-- Randy Dotinga
MONDAY, Nov. 8 (HealthDay News) -- New research suggests that a
newer drug works no better than an older, cheaper medication for
patients who need long-term treatment for a type of vasculitis, a
rare blood vessel disorder.
The older drug, azathioprine, "beat out the new kid on the
block," said Dr. Ronald Falk, a kidney specialist familiar with the
findings. But that's not necessarily good news because relapses and
serious side effects are common over time.
Vasculitis strikes about one in every 100,000 people, Falk said.
An overly aggressive response by the immune system causes the blood
vessels of the body to swell, creating problems in the kidneys and
Azathioprine (Azasan) is currently used for long-term treatment
of patients with a form of the disease known as antineutrophil
cytoplasmic antibody-associated vasculitis.
The new study compares the drug to another medication,
mycophenolate mofetil (CellCept), which dampens the immune system
and is used in organ transplant patients.
The study, which is to be presented Monday at the American
College of Rheumatology's annual meeting in Atlanta, will appear in
the Dec. 1 issue of the
Journal of the American Medical Association.
Researchers, led by Dr. Thomas F. Hiemstra of the University of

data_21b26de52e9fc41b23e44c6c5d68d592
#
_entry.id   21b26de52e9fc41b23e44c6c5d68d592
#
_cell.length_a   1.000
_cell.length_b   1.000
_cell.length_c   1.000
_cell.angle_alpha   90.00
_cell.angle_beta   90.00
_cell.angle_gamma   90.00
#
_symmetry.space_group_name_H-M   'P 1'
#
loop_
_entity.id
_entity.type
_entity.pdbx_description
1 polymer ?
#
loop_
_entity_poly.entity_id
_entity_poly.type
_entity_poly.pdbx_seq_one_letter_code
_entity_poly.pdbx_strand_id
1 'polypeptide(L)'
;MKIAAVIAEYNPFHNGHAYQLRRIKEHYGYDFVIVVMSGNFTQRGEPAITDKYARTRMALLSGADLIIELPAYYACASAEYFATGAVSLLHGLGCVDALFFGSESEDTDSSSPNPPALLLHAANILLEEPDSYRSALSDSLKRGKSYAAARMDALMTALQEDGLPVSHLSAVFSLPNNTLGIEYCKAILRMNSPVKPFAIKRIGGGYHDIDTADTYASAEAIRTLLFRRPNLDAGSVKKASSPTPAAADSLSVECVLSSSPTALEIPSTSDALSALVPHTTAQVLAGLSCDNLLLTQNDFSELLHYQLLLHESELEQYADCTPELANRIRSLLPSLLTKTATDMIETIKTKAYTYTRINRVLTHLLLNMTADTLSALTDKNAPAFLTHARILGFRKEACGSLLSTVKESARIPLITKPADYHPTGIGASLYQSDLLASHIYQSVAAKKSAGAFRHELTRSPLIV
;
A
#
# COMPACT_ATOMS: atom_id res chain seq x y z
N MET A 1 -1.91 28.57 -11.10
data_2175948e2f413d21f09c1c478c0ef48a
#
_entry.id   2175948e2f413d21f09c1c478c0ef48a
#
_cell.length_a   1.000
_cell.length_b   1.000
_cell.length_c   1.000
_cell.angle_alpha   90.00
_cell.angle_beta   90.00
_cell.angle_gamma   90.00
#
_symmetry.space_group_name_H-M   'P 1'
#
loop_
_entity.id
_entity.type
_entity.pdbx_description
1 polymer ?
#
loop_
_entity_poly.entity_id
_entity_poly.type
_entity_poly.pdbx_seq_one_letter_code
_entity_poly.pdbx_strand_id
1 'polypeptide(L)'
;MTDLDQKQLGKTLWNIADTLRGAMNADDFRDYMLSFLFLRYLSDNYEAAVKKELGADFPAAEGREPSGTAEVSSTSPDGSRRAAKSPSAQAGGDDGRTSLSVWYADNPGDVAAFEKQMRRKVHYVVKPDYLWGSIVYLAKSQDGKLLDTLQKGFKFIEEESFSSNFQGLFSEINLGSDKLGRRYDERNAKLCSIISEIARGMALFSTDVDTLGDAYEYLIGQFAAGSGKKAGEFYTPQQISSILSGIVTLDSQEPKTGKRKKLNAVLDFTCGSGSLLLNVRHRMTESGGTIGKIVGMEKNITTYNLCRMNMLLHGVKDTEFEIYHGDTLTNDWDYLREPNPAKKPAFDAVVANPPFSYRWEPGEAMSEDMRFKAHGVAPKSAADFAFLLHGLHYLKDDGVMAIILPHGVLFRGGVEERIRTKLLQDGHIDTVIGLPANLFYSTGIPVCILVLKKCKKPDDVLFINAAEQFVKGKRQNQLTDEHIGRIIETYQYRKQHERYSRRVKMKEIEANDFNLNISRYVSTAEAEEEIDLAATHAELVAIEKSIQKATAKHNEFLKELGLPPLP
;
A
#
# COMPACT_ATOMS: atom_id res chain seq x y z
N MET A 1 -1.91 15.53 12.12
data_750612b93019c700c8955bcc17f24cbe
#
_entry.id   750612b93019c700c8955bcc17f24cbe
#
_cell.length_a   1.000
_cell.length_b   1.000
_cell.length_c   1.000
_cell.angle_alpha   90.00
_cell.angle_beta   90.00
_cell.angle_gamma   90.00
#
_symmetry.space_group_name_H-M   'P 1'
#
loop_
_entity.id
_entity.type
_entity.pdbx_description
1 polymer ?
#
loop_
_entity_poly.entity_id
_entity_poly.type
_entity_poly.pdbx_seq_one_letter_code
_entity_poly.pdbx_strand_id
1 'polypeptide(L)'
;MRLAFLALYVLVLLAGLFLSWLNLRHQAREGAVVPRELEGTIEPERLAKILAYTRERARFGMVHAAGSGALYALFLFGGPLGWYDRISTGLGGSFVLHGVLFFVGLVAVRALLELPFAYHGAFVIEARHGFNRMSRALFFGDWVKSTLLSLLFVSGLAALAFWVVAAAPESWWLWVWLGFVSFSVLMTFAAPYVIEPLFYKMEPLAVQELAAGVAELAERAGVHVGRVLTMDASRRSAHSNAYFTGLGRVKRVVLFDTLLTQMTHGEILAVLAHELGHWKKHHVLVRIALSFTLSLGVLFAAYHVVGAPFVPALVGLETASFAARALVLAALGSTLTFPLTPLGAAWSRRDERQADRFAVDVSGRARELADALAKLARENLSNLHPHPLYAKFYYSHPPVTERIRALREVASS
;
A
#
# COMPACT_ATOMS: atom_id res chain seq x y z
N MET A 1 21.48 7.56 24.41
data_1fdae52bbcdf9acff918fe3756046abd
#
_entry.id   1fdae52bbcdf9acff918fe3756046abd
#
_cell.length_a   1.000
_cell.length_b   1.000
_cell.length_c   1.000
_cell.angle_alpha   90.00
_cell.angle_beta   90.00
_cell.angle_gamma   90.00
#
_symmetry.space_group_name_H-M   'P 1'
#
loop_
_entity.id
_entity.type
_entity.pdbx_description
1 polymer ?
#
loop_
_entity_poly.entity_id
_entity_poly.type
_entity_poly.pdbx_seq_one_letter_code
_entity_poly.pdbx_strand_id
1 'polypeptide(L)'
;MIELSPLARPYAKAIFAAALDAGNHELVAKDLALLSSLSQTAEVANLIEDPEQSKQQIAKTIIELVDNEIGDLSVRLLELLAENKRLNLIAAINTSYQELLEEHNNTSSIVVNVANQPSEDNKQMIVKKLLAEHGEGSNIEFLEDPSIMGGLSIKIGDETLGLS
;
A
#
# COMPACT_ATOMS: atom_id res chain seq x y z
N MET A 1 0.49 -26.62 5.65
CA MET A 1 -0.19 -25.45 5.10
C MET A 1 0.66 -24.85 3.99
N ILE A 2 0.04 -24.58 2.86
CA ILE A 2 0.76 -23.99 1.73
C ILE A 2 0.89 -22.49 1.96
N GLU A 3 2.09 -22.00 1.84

Cambridge in England, randomly assigned 156 patients in Europe to
receive one of the two drugs. Patients were more likely to relapse
on the newer drug. Both drugs had about the same level of severe
side effects, the researchers reported.
"Although mycophenolate mofetil is frequently regarded as a potent alternative to azathioprine, we found no evidence to support its use as the initial remission maintenance therapy for patients with AAV," the researchers said in a news release from the journal.
"The issue of how to maintain remission is critically important. At least now these patients can take a less expensive drug that seems to work better," said Falk, director of the University of North Carolina Kidney Center at Chapel Hill.
For more about
vasculitis, try the U.S. National Library of Medicine.
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